Depression. I was a walking Cymbalta commercial. Tired, achy, unfocused, despairing, crying until my once sparking eyes receded into their sockets, puffy and red. My compassionate heart-felt hollow and aching. My once joyful self exorcised from my body, whereabouts unknown. “Who is this person that has taken over my existence? I don’t know her,” I screamed out. “I don’t want to know her.” I hated who I was. I hated the diagnosis that defined my current reality, a label coined in the name of mental health. No clinical diagnosis had been given me, but having just completed my masters in counseling, it was evident that I met the criteria for a mood disorder, major depressive episode.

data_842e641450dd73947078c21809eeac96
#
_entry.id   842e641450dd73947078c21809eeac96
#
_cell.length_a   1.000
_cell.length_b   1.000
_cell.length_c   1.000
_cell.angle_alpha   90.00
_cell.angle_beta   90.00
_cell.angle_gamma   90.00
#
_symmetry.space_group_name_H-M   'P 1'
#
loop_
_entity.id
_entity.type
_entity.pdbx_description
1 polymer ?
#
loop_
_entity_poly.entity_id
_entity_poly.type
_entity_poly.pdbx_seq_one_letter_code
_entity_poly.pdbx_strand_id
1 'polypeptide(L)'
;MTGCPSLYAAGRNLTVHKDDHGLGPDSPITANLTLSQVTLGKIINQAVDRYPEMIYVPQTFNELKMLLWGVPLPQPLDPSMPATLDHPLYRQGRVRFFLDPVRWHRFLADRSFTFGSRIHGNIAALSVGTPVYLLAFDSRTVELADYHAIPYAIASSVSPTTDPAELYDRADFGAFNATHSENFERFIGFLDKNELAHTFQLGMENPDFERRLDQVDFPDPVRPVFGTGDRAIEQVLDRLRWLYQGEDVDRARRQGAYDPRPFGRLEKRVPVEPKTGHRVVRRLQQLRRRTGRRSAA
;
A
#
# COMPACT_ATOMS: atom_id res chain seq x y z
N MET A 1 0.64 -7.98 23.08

Disorder. I had learned a great deal about disordered thinking and feeling in graduate school. Research-based findings and immersion in theoretical frameworks had defined my journey for three long years. It was hell letting go of an enlivening coaching practice to build competence in a field built on diagnosis and disorder. Creativity was limited; experiential learning rare. Despite my disappointment with the methods used to teach me, I was determined to achieve my lifelong goal to become a professional counselor. I believed that earning licensure would add value to my work and secure my future in a way coaching alone never could.